I think my main issue with The Graveyard Book is that I expected a continuous story about how Bod Owens grows up amidst ghosts and other supernatural creatures. Instead, each chapter jumps ahead several years in his life. Each one reads as its own short story, a more or less closed off adventure, and that made the whole book feel disconnected. I know Gaiman was taking a The Jungle Book approach to this story, but it just didn't work for me.

I guess I should've known better, since I read Rudyard Kipling's The Jungle Book several times when I was a teen. Even so, I think The Graveyard Book initially promised something more linear due to how the story is presented in the first chapter: readers are given a terrible crime, a bloodthirsty villain, an innocent victim and a slew of ghosts to protect him. It felt like the perfect setup for one continuous adventure. Instead, we read one chapter focused on how he makes a living friend. Another focuses on how he is kidnapped by goblins. Another focuses on him going to school with the living... In the end, he always returns to the graveyard and to his dead companions, so each chapter has very little impact.

On a positive note, the best moments for me are, without a doubt, when Bod interacts with other living people. In those scenes, you can see how much of an impact life among the dead has had on the boy. The ghosts teach him certain otherworldly abilities, such as fading, and he uses these to his advantage when he's in danger. Perhaps my favorite story is when he attempts to go to a normal school (aka "for the living") and encounters a bully. The way Bod quietly solves his problems is admirable.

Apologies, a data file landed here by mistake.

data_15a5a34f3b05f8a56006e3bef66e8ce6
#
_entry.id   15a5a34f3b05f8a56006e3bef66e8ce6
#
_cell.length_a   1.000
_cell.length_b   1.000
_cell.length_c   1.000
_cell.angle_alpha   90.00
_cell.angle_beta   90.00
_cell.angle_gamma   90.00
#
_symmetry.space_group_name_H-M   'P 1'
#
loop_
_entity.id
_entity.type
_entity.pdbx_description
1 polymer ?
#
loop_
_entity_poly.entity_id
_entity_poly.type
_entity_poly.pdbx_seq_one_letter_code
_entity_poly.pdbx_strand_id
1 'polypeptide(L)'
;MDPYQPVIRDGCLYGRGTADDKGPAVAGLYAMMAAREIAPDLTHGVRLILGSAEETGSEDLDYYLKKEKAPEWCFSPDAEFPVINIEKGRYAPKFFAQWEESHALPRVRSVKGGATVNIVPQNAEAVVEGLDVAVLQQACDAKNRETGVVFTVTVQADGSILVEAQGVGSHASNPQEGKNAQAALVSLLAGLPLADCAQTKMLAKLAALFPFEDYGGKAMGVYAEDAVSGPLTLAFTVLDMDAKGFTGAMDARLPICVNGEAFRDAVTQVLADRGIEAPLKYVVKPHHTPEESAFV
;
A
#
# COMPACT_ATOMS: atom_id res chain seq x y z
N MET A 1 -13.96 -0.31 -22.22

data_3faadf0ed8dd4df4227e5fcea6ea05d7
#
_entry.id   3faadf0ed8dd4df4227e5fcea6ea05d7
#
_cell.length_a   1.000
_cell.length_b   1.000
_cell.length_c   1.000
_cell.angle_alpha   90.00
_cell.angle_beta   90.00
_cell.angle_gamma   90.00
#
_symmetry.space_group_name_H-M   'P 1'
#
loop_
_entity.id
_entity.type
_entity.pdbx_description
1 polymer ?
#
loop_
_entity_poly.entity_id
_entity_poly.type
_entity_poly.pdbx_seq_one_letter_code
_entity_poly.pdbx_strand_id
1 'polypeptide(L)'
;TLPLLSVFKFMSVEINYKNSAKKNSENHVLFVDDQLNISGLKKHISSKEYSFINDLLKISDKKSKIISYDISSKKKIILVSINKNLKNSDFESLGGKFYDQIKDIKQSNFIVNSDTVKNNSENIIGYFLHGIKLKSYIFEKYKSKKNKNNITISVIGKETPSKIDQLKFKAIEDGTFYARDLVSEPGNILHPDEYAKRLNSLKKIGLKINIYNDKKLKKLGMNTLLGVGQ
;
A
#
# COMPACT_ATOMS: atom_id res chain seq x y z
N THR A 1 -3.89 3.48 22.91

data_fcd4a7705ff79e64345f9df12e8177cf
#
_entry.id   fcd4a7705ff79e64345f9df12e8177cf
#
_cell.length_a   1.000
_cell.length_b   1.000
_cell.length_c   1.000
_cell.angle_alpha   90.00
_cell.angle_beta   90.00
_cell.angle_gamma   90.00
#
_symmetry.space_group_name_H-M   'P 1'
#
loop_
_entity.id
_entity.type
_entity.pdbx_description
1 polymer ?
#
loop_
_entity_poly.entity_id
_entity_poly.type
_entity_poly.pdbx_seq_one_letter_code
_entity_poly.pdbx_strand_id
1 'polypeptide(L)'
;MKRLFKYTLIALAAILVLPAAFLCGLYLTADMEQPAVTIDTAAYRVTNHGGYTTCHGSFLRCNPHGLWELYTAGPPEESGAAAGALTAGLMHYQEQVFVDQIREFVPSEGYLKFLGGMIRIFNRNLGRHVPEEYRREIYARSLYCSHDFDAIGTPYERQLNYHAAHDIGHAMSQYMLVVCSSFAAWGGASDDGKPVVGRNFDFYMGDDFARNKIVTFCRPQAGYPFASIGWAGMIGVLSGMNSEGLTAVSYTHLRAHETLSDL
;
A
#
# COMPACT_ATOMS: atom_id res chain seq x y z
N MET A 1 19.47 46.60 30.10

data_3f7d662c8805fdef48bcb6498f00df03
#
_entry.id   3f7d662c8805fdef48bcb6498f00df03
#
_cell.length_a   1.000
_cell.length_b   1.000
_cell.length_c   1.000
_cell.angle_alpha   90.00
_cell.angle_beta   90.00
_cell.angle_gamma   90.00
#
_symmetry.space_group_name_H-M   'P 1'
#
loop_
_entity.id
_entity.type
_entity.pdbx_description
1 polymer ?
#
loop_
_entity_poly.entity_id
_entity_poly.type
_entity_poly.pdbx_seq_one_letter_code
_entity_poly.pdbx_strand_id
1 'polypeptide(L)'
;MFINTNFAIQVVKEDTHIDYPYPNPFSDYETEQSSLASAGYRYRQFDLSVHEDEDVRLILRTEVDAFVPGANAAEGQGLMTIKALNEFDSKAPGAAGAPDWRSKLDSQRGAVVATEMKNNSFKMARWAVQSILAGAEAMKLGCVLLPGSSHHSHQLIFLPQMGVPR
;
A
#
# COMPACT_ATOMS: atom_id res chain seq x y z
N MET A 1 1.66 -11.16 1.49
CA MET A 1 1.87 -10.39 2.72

There are other bigger and much more dangerous problems Bod cannot solve on his own, and here his guardian Silas takes over--or others such as the witch Liza or the teacher Miss Lupescu.

However, I have a couple issues with this. At the beginning of the book, the ghosts Mr and Mrs Owens adopt Bod. The cemetery dwellers assign Silas as Bod's guardian because Silas is the only one who can step out into the human world (in order to bring Bod food, clothing, etc.). So what do the Owens do during the entire book? Not much, really. Except for the first chapter, they rarely appear, rarely interact with Bod, and are rarely mentioned. I ended up wondering if it wouldn't have been better to just ignore them and hand Bod over to Silas.

My second issue involving Bod's caretakers occurs near the end of the book. Silas and Miss Lupescu go on a quest to defeat the main evil-doers in the story. This part of the plot was so rushed and so glossed over that the significance of events was lost to me. In my opinion, the events involving these two characters--events which lead up to the final battle--could have been shown more clearly so as not to confuse readers.